BY Spencer Toohey

While I wish this article wasn’t relatable, uni students are unfortunately prone to stress, procrastination and anxiety. 

Here are some tips that can hopefully help you next time you get overwhelmed by the amount of work you have to do in a comparatively tiny amount of time.

Picture this: you’ve been sitting at your computer for hours without touching the assignment that’s due tomorrow, you’re just getting more and more stressed, and you’re starting to think maybe you should just drop out.

Now stop. Follow these steps to actually start working.

Step 1. Throw out any study schedules you’ve made

You’re not following it, it’s just making you feel bad.

Step 2. Get yourself a cup of tea, or coffee, or juice, and a huge bottle of water. 

Maybe a snack if you need it (fruit is a great snack that won’t make you feel worse later). Have a meal if you haven’t eaten in a while. Breathe.

Step 3. Change the music you’re listening to. 

It doesn’t matter what you change it to, but a new mood means new music. Try a study playlist (Spotify’s ‘Study Zone’ playlist is my go to) or one that makes you feel badass.

Step 4. Check your late penalties. 

Chances are they’re tiny! It’s okay to hand things in one or two days late, as long as you make up for the penalty in quality you add in those days.

Step 5. Make a new to do list. 

You might already have one, and that’s great, but it’s probably looking a bit too overwhelming right now. Make a new one. Focus on the things that are stressing you out.

Break your assignment or study down into pieces. You need to research, right? How many articles do you need? Write that down. How many sections does your essay have? Write that down. Forget about the small things you’ve been procrastinating. Calling and booking a doctor’s appointment? It can wait. I hope.

Step 6. Pick a couple of things (literally 2 or maybe 3) from your to do list to do today. 

Start with the easiest one! If you know the topic well, that might be the outline. If you don’t, maybe that’s researching. Make your goals reasonable! Let’s face it, you’re probably not going to finish this assignment to a high standard tonight. Start small.

If you need say 10 articles or sources for your essay, plan to find 4 or 5 (or even 2 or 3 if your subject has dense, long articles). If you need to write 2000 words, plan to write 200.

Step 7. Be smart about it!

For research, don’t read the whole article! Just read the abstract, the intro, and the conclusion. That’ll be enough to give you the gist of it. Remember that ctrl+F is your best friend if you’re looking for specific quotes or perspectives.

If you don’t understand something you’re reading, Google it! Wikipedia it! Look through your lecturer’s notes or Powerpoints! It’s not a waste of time if it leads to you actually understanding your assignment.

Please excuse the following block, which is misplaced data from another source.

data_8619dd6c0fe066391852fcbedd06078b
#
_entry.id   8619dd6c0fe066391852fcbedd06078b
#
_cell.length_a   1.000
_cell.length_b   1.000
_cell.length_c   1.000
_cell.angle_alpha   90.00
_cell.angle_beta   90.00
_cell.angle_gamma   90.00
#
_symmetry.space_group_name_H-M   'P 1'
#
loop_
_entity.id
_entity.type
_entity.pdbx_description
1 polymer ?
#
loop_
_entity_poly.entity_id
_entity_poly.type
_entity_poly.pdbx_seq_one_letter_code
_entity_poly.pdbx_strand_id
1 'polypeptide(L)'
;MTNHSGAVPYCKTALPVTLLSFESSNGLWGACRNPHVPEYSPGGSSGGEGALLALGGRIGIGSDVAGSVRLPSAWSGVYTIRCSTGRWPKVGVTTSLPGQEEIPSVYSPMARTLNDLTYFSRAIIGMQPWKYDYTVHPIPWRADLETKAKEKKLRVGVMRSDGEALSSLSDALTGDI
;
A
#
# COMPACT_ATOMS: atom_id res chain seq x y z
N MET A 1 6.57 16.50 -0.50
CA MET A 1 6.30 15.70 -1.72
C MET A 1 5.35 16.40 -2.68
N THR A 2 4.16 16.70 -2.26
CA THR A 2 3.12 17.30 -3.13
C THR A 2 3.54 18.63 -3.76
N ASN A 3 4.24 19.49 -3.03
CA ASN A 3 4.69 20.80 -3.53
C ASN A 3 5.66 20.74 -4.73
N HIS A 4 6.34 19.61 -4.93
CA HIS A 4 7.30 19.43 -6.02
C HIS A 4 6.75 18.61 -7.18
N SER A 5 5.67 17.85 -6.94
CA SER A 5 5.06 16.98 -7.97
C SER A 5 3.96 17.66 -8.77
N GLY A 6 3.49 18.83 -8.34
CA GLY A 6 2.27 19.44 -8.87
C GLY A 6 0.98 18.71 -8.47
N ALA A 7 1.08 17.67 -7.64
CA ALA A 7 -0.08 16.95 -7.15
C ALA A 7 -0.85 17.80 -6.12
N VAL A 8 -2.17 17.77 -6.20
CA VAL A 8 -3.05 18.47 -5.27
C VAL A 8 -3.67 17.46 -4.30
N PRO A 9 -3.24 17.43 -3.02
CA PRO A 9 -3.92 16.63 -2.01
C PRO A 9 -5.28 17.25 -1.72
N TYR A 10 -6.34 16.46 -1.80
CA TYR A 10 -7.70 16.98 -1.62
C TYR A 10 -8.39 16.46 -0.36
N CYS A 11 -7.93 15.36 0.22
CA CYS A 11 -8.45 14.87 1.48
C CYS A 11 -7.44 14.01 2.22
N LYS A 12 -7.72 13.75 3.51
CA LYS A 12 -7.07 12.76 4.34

For writing, start with a body paragraph. Now that you’ve just done a bunch of reading finding those articles, you’ll probably be able to write more than your goal. If you still struggle just getting to 200, at least you’ve started - and you’re better off getting some sleep than trying to do more right now.

Step 8. Write a to do list for tomorrow

Maybe it’s the next 5 articles you need to find, or maybe you think you can write 400 words tomorrow. But remember – don’t be too ambitious. It’s better to set small goals and exceed them than become overwhelmed by big goals.

Step 9. If you’ve got a study day planned tomorrow, leave the things you’ll need out.

That might mean leaving tabs open for the library website. Leave the word document open to the next part you want to write so you can easily add to it. Leave Spotify open to your study playlist and your headphones plugged in. Leave your essay outline and the essay question on your desk for easy reference. Fill your water bottle up and put it next to your computer. Pack snacks in baggies so you can grab them without wasting time. Don’t give yourself any excuses to not work. Getting started is the hardest part, but it doesn’t have to be!

Step 10. Go to sleep! 

You did it, you worked on your assignment! Read a book or a fanfic, listen to a podcast or stream an episode of Will & Grace before bed. Relax knowing that you’re going to wake up and smash it.

If you consistently feel anxious or depressed about your uni work, it might be worth a call to Lifeline 13 11 14, or a chat to your doctor. There’s no shame in getting help and becoming the best you that you can be!

Spencer is a Linguistics nerd and one of the Presidents of the Language Society here on campus. They love the Spice Girls, watching ducks waddle and spending money they don't have. You can follow them on Instagram.

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